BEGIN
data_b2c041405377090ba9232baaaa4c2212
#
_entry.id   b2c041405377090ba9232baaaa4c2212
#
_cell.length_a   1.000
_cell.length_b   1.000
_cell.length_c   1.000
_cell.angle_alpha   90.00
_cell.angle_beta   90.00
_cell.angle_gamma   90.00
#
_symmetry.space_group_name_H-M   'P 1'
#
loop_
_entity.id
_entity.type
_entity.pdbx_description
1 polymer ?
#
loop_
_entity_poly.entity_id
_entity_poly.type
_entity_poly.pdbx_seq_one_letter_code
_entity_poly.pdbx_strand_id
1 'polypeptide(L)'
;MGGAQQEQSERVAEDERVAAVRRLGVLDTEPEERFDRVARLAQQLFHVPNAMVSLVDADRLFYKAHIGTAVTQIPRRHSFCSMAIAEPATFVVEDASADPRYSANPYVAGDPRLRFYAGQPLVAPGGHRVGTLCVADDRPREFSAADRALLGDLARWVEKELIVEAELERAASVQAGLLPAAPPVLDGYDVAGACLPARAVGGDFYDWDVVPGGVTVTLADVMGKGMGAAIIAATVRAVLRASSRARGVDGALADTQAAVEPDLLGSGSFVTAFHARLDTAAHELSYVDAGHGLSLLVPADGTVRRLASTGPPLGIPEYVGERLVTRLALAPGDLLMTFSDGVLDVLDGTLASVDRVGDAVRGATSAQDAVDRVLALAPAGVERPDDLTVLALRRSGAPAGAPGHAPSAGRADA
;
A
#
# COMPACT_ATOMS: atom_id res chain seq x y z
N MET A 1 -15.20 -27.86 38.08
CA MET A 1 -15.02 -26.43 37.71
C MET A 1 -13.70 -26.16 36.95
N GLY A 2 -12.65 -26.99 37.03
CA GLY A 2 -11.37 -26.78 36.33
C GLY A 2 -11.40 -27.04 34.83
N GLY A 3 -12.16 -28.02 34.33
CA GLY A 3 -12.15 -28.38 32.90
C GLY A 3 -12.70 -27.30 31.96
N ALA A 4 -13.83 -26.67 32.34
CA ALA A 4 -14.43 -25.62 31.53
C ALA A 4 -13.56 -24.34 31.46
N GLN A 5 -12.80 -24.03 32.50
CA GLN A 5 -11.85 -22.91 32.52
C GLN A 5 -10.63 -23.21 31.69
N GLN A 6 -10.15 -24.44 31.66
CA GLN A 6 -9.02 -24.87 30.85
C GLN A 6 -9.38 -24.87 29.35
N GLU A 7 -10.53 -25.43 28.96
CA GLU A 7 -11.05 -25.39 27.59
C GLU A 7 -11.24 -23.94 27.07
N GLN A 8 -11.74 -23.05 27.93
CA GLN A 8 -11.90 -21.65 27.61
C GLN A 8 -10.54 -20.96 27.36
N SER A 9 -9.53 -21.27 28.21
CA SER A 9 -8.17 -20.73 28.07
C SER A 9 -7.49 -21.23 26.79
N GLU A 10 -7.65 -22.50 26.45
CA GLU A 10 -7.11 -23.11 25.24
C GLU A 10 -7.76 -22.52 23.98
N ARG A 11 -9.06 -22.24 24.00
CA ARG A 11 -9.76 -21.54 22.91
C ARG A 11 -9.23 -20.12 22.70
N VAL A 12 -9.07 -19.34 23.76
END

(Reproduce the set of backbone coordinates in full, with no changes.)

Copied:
data_b2c041405377090ba9232baaaa4c2212
#
_entry.id   b2c041405377090ba9232baaaa4c2212
#
_cell.length_a   1.000
_cell.length_b   1.000
_cell.length_c   1.000
_cell.angle_alpha   90.00
_cell.angle_beta   90.00
_cell.angle_gamma   90.00
#
_symmetry.space_group_name_H-M   'P 1'
#
loop_
_entity.id
_entity.type
_entity.pdbx_description
1 polymer ?
#
loop_
_entity_poly.entity_id
_entity_poly.type
_entity_poly.pdbx_seq_one_letter_code
_entity_poly.pdbx_strand_id
1 'polypeptide(L)'
;MGGAQQEQSERVAEDERVAAVRRLGVLDTEPEERFDRVARLAQQLFHVPNAMVSLVDADRLFYKAHIGTAVTQIPRRHSFCSMAIAEPATFVVEDASADPRYSANPYVAGDPRLRFYAGQPLVAPGGHRVGTLCVADDRPREFSAADRALLGDLARWVEKELIVEAELERAASVQAGLLPAAPPVLDGYDVAGACLPARAVGGDFYDWDVVPGGVTVTLADVMGKGMGAAIIAATVRAVLRASSRARGVDGALADTQAAVEPDLLGSGSFVTAFHARLDTAAHELSYVDAGHGLSLLVPADGTVRRLASTGPPLGIPEYVGERLVTRLALAPGDLLMTFSDGVLDVLDGTLASVDRVGDAVRGATSAQDAVDRVLALAPAGVERPDDLTVLALRRSGAPAGAPGHAPSAGRADA
;
A
#
# COMPACT_ATOMS: atom_id res chain seq x y z
N MET A 1 -15.20 -27.86 38.08
CA MET A 1 -15.02 -26.43 37.71
C MET A 1 -13.70 -26.16 36.95
N GLY A 2 -12.65 -26.99 37.03
CA GLY A 2 -11.37 -26.78 36.33
C GLY A 2 -11.40 -27.04 34.83
N GLY A 3 -12.16 -28.02 34.33
CA GLY A 3 -12.15 -28.38 32.90
C GLY A 3 -12.70 -27.30 31.96
N ALA A 4 -13.83 -26.67 32.34
CA ALA A 4 -14.43 -25.62 31.53
C ALA A 4 -13.56 -24.34 31.46
N GLN A 5 -12.80 -24.03 32.50
CA GLN A 5 -11.85 -22.91 32.52
C GLN A 5 -10.63 -23.21 31.69
N GLN A 6 -10.15 -24.44 31.66
CA GLN A 6 -9.02 -24.87 30.85
C GLN A 6 -9.38 -24.87 29.35
N GLU A 7 -10.53 -25.43 28.96
CA GLU A 7 -11.05 -25.39 27.59
C GLU A 7 -11.24 -23.94 27.07
N GLN A 8 -11.74 -23.05 27.93
CA GLN A 8 -11.90 -21.65 27.61
C GLN A 8 -10.54 -20.96 27.36
N SER A 9 -9.53 -21.27 28.21
CA SER A 9 -8.17 -20.73 28.07
C SER A 9 -7.49 -21.23 26.79
N GLU A 10 -7.65 -22.50 26.45
CA GLU A 10 -7.11 -23.11 25.24
C GLU A 10 -7.76 -22.52 23.98
N ARG A 11 -9.06 -22.24 24.00
CA ARG A 11 -9.76 -21.54 22.91
C ARG A 11 -9.23 -20.12 22.70
N VAL A 12 -9.07 -19.34 23.76